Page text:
Errors and Omissions Accepted?

The Scottish Region Study Group took Alloa to Warley show the other weekend, and gladly I joined the team.  All went well other than I suspect age, wear and tear getting to some of the toggle switches.  Most issues we had were ‘operator error’:

Chas plays disinterested 'bad cop' to Dave Franks, who's trying eagerly to talk his way out of the red card he's been given for some misdemeanour.  Two members of the public look on bemused...

Chas plays disinterested ‘bad cop’ to Dave Franks, who’s trying eagerly to talk his way out of the red card he’s been given. Two members of the public look on bemused…

Alloa is pretty good really.  The fearsome looking main panel is mitigated by some basic colour coding (by route) with some basic electrical arrangements which mean the number of silly errors are reduced.  Exhibitions are hard work, and however professionally you approach them fatigue does set in.  People do distract you.  And sometimes your mind just glazes over.

But over the weekend – and since then – I’ve given a bit of thought to the whole issue of how layouts are controlled.  I’ve never seen a good control panel.  There’s impressive size, impressive complexity, impressive craftsmanship.  There’s computer control, DCC handsets and there’s working lever frames.  But all seem to have pretty clunky ergonomics and sketchy indication of what’s going on out there on the layout.

So I thought, let’s have a think about the errors that occur, and what might be done to design them out or at least minimise their likelihood.

Whenever Culreoch goes back out (if…) then the layout’ll be unfamiliar to everyone involved.  It’s all very well me knowing which switch I wired to which gizmo – but it needs to be clear to everyone else that will lift a controller.  So this blog post doesn’t aim to preach, it’s to record my thoughts for later reference.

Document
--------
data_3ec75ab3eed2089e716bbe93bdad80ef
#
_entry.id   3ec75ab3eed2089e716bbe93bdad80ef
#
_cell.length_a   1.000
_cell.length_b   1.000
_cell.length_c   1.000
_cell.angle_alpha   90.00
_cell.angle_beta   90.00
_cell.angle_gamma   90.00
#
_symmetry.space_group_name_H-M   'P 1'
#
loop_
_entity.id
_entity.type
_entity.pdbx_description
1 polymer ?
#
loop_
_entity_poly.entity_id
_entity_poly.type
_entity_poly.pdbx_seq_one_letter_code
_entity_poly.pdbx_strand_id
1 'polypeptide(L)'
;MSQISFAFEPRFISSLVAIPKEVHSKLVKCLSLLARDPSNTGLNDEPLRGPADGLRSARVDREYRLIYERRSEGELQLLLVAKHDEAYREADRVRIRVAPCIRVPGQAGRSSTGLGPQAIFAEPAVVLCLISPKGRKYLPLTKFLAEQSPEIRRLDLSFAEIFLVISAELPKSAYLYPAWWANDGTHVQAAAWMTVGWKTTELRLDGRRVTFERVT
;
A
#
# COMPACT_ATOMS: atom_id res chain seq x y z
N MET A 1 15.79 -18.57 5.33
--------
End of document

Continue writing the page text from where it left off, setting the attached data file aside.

What do I need from a control system then?

  • Clarity and simplicity for the user
  • Ease of construction
  • Ease of repair when the layout is on show
  • reasonable cost

And how do most operating errors seem to occur, thinking back on previous shows?

  1. Conflicting moves
  2. Points incorrectly set (facing or trailing)
  3. Train runs into an electrically dead section
  4. Incorrect signalling for move
  5. Conflicting signals
  6. Signals not reset after train passes/departs etc.

There may be more, I can always add to it.

I’ve taken the view that the mimic panel is probably the best way to lay out the information and controls, and thought a little about how each numbered error might be minimised using only the control panel design:

Issues 1, 2, and 3 above ought to be made obvious by control panel illuminations.  Perhaps rather than a single ‘dot’ of an LED to indicate what controller (if any) is powering a section, a frequent recurring indication ought to trace the route.  Then it might be more obvious where power is set, and where it meets a dead or incorrectly set section.  Similarly point routing might be usefully clarified by a traceable line of illumination – whether this is combined with or additional to the power indication is yet to be considered.  I like the idea of the set route being brighter, other live sections being slightly duller, and isolated sections unlit.  Issue 1 should be backed up by electrical isolation such that collisions are prevented.

The signalling issues 4-6 arguably are preventable by interlocking them with each other and/or with routes set.  However I think this would add complexity and adds to the number of reasons the layout could grind to a halt.  A better solution would be for an error indication to be displayed clearly.

So there’s the theory: operators will make fewer errors if a panel is clearly laid out and concisely provides all relevant information.
I’d offer a sketch but have yet to decide how a continuous run bit of Port Road ought to be operated – pretty fundamental!